India

Kashmir: How Modi’s Aggressive ‘Hindutva’ Project has Brought India and Pakistan to the Brink – Again

August is immensely important in the history of the Asian subcontinent, marking the month that India and Pakistan gained independence from the British in 1947. Now, in 2019, it has once again proved momentous, when, ten days before India’s Independence day celebrations, prime minister Narendra Modi’s government revoked the autonomy of Indian-administered Kashmir – a status provided for under the Indian Constitution.

A Rural Sanitation Model That Works

Research and experience across more than two decades in rural Odisha, India, show that an effective rural sanitation model requires both financial assistance and an integrated water supply.

What Standardised Testing Doesn’t Tell Us About Learning

When we look at learning outcomes for children, we only look at standardised tests, ignoring any indigenous knowledge, language, or problem solving strategies they might have.

India’s Most Significant Innovations Have Roots in Civil Society

When we look at some of the things we take for granted in India today, there is a common thread to all of them. Every single one. They all originated from civil society.

Modernity Triumphs over Feudalism in India

“We worked for the poor and they voted us back to power,” was the explanation that Prime Minister Narendra Modi made to newly-elected legislators on Saturday, May 25, on the spectacular win scored by his nationalist Bharatiya Janata Party (BJP) in India’s just concluded general elections.

Rural Education: Moving Past “Poor Solutions for Poor People”

Communities are treated as passive recipients, giving them no say in the functioning of their schools. Here's why this needs to change.

Want Social Change? Give Communities More Agency

No external force can bring about real change in society. Only the community itself can.

Moving Beyond Just Building Toilets

One of the most laudable initiatives of the current government’s regime is the Swachh Bharat Mission (SBM) that was launched on Oct 2, 2014, with a larger vision of a clean India. The critical aspect of the mission was that—unlike many of the movements that preceded it—this had a measurable outcome (making India open defecation free) and a firm timeline (by 2019).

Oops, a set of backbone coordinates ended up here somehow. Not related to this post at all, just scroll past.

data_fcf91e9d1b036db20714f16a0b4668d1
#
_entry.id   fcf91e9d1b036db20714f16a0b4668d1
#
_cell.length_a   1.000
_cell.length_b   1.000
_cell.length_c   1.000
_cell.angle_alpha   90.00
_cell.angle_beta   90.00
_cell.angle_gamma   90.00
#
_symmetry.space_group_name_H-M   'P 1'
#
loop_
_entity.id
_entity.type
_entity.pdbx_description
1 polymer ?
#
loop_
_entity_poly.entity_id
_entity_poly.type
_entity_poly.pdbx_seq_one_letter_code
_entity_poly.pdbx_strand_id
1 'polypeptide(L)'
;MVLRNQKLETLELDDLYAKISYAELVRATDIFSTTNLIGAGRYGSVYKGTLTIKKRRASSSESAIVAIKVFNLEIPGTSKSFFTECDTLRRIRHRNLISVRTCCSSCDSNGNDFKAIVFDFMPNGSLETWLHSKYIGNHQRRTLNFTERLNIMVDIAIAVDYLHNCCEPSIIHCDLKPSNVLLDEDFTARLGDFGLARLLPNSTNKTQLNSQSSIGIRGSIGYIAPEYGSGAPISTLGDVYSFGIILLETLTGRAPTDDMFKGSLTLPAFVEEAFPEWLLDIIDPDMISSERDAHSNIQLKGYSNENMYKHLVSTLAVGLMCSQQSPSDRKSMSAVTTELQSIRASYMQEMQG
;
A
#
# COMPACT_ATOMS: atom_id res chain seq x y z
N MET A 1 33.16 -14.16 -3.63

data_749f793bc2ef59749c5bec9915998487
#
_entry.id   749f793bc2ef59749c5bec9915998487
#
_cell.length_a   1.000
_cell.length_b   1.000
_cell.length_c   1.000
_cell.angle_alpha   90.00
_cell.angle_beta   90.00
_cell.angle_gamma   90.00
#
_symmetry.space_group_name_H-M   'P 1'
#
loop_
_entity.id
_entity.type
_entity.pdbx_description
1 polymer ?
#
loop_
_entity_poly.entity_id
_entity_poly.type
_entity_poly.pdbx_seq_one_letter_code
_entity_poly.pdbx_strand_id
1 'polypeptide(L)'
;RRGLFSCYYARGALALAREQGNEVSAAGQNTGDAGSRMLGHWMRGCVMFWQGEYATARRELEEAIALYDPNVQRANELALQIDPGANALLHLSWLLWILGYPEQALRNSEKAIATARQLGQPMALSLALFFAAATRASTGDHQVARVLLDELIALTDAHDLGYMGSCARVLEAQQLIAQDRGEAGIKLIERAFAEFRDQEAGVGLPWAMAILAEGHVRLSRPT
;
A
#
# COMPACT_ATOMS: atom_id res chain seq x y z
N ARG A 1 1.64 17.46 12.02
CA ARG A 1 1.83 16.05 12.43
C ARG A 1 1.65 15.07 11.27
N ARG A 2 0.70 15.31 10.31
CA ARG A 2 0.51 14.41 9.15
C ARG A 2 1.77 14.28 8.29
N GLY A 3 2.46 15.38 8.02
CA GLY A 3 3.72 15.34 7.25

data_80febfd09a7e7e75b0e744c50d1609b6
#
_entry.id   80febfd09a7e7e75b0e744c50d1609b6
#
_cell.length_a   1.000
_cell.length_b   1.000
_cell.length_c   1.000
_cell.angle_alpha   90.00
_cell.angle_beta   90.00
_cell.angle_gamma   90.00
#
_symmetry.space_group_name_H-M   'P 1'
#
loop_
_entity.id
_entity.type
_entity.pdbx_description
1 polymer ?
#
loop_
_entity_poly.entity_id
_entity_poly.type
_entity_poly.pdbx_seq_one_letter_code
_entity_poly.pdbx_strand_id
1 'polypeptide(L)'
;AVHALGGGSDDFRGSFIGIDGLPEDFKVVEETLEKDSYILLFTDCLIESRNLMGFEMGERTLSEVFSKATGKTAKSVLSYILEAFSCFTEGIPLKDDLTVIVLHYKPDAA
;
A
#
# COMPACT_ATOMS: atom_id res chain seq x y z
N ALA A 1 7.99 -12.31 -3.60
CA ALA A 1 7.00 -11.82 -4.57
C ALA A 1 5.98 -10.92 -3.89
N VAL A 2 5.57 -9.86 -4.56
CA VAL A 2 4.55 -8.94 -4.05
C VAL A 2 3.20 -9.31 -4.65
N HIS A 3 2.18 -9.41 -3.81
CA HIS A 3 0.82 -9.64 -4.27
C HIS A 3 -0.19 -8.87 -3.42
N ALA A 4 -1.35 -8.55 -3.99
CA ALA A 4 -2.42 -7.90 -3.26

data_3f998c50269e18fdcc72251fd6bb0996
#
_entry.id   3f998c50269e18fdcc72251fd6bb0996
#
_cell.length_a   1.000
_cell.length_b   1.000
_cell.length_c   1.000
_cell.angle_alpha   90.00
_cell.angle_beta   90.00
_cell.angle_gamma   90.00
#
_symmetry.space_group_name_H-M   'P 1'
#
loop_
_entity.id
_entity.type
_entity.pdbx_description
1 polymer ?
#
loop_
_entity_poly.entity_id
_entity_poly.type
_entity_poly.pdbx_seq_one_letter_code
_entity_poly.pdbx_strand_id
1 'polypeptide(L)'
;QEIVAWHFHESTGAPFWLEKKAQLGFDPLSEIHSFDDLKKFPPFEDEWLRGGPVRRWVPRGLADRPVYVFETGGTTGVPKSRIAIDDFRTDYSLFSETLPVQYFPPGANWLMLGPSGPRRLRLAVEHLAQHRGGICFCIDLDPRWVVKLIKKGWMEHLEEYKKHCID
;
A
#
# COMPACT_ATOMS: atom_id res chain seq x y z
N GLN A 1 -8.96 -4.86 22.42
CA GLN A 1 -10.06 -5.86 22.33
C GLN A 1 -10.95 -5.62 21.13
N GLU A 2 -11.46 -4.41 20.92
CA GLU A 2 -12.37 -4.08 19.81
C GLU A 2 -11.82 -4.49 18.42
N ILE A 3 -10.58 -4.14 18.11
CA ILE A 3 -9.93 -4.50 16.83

The Bond that is Educating Girls Across India

Barely five months into the start of Sneha's year at a government school in Bhilwara, a town in India's desert state of Rajasthan, the bubbly 15-year-old was pulled out by her parents. They wanted her to stay at home instead, to look after her four younger siblings and to cook and clean for the family as her parents worked on their farm.

Bringing Informal Workers to the Forefront of Our Economy

The image of the ‘struggling’ daily wage labourer in India is one that stakeholders from across the development sector aspire to transform. Financial security, quality living conditions, and opportunity to thrive are the buzzwords in a conversation about the needs of this bracket. These workers—usually associated with the informal or unorganised sector—are assumed to represent the outliers of the national economy.

India Uses Tech to Power its New Battle Against Malnutrition

Kanaklata Raula from Kaptipada village in India’s Mayurbhanj District is on duty 24x7. The 52-year-old community health worker from Odisha state rides a bicycle for hours each day, visiting community members who need nutrition and reproductive healthcare.